Sunday, August 8, 2010

A yaffle of whales

Torbay Beach

The community of Torbay is located about 1o kilometres from downtown St. John's. It used to be primarily a fishing and farming community. Torbay fishermen were good oarsmen in their day but not as good as those in Outer Cove where I grew up!

Anyway, today most residents work in the big city but the sea is still there and it called us on this day. Its a spectacular paddle and so close at hand. But, it is not to be paddled on just any day. The waters of Tor Bay can get gnarly so you have to pick the right day. Clyde, Dean, Gary, Sean and I took advantage and had a very enjoyable day paddling to Flatrock and back.

Leaving Torbay

Leaving Torbay and heading for any number of coves. Any little indentation in the shoreline deserves a name and so we paddled along Gallows Cove, Cow Cove, Herring Cove. That's just the names that fit on the map. I'm sure local fishermen have many other quaint names that I'll never know.

One of many whales in the bay

Paddling north from Torbay towards Flatrock we saw 3 plumes of spray. Then, we heard more behinds us at about 4 o'clock. There were whales and plenty of them. I can't say how many in total but we were in the right place on this day.

We got relatively close in a few instances with numerous display of flukes but they weren't sociable today. They seemed intent on feeding and didn't really pay us much heed. Still, the presence of so many whales added to the anticipation and excitement. After a while we decided to let the whales be and paddled on.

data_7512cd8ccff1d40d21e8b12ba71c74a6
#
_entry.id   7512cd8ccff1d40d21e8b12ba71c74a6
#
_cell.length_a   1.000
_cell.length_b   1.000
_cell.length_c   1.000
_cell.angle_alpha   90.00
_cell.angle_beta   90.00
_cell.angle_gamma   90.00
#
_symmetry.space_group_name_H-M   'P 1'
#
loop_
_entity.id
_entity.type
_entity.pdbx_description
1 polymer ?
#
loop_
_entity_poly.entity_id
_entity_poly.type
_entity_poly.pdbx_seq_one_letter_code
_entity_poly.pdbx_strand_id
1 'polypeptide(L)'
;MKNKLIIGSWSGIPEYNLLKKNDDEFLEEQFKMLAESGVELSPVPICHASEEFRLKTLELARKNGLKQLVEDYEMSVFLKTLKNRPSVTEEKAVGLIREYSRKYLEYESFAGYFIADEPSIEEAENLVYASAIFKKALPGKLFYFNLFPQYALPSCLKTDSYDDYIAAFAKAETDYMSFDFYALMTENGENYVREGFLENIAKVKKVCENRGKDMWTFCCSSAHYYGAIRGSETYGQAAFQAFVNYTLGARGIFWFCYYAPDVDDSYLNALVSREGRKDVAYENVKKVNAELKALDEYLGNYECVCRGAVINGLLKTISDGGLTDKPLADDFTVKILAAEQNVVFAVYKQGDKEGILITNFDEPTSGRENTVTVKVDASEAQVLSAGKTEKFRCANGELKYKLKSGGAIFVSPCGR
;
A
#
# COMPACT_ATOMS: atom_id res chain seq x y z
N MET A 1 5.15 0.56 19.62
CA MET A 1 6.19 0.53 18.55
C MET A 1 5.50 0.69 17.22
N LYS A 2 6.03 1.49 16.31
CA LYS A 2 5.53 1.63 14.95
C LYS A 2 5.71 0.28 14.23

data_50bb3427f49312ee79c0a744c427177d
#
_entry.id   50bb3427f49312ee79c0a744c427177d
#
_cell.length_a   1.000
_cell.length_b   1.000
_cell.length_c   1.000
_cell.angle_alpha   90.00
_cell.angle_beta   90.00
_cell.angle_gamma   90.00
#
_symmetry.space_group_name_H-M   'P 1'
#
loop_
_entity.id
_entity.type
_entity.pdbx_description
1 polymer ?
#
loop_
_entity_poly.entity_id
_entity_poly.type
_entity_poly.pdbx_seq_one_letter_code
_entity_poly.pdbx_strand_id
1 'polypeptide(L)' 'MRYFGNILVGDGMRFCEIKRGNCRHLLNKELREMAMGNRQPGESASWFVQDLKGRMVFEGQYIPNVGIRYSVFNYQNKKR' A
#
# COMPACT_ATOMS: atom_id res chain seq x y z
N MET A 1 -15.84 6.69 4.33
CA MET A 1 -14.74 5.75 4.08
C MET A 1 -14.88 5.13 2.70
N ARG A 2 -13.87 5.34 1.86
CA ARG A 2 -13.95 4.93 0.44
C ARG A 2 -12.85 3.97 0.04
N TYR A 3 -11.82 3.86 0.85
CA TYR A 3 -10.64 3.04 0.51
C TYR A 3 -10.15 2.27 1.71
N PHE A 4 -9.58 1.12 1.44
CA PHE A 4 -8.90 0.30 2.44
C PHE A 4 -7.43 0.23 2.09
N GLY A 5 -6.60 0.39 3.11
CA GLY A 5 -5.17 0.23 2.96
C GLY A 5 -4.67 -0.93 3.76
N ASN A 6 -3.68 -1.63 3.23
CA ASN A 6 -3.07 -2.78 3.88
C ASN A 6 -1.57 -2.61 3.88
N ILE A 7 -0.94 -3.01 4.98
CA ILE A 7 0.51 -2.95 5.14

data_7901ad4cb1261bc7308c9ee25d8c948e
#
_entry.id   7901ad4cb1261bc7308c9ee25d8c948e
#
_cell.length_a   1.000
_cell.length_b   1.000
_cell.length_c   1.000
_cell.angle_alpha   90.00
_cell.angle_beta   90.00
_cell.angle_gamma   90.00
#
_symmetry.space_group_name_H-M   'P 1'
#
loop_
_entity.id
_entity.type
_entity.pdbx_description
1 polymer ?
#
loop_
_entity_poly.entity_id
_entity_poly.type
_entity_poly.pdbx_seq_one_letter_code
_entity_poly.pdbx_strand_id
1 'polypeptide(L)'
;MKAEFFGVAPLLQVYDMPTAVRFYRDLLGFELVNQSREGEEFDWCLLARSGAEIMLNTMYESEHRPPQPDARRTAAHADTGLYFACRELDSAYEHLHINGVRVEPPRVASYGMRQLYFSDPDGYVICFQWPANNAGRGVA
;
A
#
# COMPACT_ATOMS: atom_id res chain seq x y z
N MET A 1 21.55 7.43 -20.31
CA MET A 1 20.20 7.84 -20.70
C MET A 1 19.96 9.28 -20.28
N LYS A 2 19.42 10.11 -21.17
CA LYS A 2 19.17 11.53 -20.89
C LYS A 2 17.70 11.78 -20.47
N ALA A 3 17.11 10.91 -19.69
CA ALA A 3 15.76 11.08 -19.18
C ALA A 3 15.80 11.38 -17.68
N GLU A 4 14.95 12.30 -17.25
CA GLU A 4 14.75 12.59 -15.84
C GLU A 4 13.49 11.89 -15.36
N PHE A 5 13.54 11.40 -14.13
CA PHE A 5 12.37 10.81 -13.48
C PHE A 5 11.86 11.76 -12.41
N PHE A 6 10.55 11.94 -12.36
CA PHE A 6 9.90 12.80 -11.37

Massive slabs of rock

The sedimentary rock beds are massive but persistence by the sea over eons have found a weakness to carve out a cave. Clyde provides perspective for this huge cave as he floats on turquoise waters.

The sun split the rocks

It was a cloudless day with bright sunshine. The sun behind us reflected off of the grey coloured sandstones that really made the etching in the rocks stand out.

The cliffs were imposing

The cliffs rose straight out of the water. Thousands and thousands of birds were nesting on the ledges and flying all around us overhead. Don't look up!!!

A fine layer of guano has built up on some cliff surfaces which added to the aroma of sea air.

Flatrock Point

On a map Flatrock Point is not very imposing but the cliffs were impressive. Inside lay the community of Flatrock and our lunch stop.

Going to check out another cave

I was the only one in the group who had paddled in Flatrock before (I believe) and I had seen the cave hence. That meant we had to go have a look before stopping for lunch.

Hauled out for lunch

Caving done, we opted for a take-out just outside the community where the rocks dipped gently into the sea. The rocks were covered in kelp which made for an easy run up onto the rocks even in a fibreglass boat.

After lunch Clyde and I jumped into the salt water and then went to shower in the fresh water falls in the picture.

Fed and cooled down we were ready to head back to Torbay. We did so but in a roundabout way. Trying to engage more whales, with some success.

An amazing place to paddle that's right on our doorstep but so rarely taken advantage of.

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